My favorite work in Sculpture Undone is Szapocznikow's Tumors Personified, which consists of fifteen variously-sized irregular "tumors" laid out singly, as if for specimen study, on a bed of gray gravel. It is stunning, nauseating, and funny in the way only the grotesque can be. Szapocznikow loves polyester resin as a material and uses it liberally here to wrap and bind the lumps. Its translucency permits the viewer to see the tumors' components, particularly the photo transfers of her face, which personalize them indeed. She claims the tumors as her very own, as body parts, however lately acquired, and however painfully. Each is as personal as the breasts and lips by which she has identified herself in sculpture through most of her career. 

Tumors Personified (detail), 1971, Alina Szapocznikow,
1 of 15 pieces, 5 15/16–13 inches high,Polyester resin, fiberglass, paper, gauze, Courtesy Zachęta National Gallery of Art, Warsaw, © The Estate of Alina Szapocznikow /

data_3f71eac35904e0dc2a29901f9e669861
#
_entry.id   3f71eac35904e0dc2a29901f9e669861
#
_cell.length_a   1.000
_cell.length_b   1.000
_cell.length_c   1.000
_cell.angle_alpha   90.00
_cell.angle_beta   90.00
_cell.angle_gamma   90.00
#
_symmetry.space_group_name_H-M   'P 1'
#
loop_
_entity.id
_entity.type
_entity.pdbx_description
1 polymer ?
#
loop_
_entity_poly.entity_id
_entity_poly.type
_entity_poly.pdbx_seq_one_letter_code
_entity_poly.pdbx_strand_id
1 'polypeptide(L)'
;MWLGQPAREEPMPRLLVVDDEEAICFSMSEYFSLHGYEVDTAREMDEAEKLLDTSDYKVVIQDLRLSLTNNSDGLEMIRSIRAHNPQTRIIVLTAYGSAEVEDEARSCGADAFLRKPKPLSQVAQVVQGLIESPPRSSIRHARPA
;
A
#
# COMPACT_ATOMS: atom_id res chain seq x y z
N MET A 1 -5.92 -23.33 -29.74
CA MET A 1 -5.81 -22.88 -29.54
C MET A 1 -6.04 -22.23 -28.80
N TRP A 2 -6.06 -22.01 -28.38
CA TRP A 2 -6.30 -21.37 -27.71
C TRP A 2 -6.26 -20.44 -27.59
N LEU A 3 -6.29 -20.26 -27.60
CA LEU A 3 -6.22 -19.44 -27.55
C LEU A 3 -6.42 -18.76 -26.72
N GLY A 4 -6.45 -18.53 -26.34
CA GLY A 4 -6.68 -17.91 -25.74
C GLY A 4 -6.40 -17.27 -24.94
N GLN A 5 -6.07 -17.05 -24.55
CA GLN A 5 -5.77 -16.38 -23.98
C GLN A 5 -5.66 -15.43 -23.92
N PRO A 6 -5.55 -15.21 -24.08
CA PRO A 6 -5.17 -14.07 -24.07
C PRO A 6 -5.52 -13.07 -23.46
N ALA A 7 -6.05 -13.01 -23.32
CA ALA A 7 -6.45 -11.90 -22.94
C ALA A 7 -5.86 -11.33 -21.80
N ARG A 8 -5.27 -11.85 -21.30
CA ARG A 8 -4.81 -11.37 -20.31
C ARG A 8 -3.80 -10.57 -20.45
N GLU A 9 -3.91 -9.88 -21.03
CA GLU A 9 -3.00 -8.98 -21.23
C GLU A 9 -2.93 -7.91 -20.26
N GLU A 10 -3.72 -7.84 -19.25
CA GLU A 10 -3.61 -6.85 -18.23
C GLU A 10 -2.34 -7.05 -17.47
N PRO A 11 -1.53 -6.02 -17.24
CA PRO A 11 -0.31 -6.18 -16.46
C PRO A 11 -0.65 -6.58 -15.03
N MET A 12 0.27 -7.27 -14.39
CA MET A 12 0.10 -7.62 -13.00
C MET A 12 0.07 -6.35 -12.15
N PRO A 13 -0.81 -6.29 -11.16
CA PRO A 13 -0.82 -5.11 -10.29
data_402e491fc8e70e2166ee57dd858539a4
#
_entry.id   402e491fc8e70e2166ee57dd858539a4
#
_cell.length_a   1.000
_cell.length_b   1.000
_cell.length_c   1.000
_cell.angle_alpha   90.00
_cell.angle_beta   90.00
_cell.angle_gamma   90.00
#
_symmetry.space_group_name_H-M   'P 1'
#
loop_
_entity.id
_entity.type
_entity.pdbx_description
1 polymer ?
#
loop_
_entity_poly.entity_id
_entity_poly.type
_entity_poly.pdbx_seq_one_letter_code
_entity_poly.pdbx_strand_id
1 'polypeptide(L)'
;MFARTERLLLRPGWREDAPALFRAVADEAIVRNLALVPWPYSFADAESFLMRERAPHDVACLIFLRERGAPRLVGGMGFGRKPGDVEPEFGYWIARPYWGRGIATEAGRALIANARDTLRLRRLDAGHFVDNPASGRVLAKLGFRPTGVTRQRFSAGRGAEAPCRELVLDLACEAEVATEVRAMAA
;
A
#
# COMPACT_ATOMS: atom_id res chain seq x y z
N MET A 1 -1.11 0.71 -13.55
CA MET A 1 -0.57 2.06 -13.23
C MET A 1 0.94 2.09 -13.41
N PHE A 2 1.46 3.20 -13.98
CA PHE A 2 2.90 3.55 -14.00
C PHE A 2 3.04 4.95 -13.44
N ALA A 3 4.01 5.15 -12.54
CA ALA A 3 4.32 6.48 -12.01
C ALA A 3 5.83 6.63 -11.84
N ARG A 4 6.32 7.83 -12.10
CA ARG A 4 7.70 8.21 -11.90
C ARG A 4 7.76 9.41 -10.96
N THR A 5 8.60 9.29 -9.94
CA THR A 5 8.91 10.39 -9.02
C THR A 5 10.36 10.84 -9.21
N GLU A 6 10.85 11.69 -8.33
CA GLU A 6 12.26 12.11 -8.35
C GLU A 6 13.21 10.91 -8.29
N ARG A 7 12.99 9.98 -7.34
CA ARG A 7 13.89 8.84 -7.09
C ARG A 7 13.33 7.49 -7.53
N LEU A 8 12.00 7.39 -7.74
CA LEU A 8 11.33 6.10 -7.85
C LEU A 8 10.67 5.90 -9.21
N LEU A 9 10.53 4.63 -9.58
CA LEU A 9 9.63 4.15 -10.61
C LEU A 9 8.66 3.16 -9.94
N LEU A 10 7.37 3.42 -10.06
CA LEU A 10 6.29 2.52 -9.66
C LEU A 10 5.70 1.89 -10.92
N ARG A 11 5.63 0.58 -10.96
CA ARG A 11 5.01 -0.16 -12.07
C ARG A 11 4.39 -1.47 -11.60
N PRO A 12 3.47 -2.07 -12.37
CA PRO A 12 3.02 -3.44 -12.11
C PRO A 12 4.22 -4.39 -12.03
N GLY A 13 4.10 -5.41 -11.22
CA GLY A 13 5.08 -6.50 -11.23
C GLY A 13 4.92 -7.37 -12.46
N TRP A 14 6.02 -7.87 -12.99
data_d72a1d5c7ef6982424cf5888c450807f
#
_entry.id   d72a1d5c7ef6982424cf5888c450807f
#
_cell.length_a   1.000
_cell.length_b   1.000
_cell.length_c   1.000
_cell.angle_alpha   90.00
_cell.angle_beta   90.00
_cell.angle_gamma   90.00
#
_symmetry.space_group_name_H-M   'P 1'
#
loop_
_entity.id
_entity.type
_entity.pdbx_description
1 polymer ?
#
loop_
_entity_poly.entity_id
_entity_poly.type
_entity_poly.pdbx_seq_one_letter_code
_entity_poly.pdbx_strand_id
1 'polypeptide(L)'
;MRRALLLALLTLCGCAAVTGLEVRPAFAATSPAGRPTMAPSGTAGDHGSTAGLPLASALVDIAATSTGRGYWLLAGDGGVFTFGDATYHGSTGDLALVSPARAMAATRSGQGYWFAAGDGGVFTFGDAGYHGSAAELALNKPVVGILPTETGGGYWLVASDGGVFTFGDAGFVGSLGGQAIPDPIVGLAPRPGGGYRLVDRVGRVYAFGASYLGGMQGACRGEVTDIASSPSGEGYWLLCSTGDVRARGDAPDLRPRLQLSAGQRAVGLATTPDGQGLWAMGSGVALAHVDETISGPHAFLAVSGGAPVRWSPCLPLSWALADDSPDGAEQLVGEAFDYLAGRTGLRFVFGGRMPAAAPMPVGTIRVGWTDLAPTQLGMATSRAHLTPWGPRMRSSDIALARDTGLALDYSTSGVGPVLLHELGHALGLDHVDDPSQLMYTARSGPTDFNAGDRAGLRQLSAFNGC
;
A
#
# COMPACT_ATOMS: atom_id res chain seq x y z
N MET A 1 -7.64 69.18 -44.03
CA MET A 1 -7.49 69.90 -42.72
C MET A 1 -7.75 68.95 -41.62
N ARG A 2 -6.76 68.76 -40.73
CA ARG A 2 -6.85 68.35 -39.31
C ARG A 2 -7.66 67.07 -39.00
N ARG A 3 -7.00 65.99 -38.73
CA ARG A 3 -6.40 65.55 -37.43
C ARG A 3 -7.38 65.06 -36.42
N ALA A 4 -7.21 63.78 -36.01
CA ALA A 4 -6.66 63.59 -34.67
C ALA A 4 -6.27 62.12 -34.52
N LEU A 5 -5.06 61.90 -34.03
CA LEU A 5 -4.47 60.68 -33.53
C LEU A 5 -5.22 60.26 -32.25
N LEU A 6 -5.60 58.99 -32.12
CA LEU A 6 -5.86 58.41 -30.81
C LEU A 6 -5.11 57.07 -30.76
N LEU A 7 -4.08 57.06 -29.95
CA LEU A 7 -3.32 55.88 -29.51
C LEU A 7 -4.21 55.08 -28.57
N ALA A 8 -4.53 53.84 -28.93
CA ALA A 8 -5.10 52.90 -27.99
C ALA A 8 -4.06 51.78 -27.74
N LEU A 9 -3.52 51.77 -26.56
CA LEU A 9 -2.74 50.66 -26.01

Piotr Stanislawski / 2012 Artists Rights Society (ARS), New York / ADAGP, Paris

Photo: Manuel Versaen, courtesy WIELS Contemporary Art Centre, Brussels, 2011

A few of her sculptures are beautiful, but all are arresting, and all are fraught with meaning. We rarely have to grope for Szapocznikow's core intent, yet her work is sufficient in invention and is aesthetically compelling enough to win our repeated attention. Again, she manages to give us humanity without focusing on sex appeal. She doesn't hold back, yet we don't develop contempt; we always want more.

Many of the sculptures feature a lozenge of skin in the center of which are lips closed or barely parted. Szapocznikow rarely presents a whole face until, in her work of the seventies, she memorializes herself in full-body castings that she flattens and mounts, naming each a Herbarium, for they are permanently preserved, like dried flowers, long after life.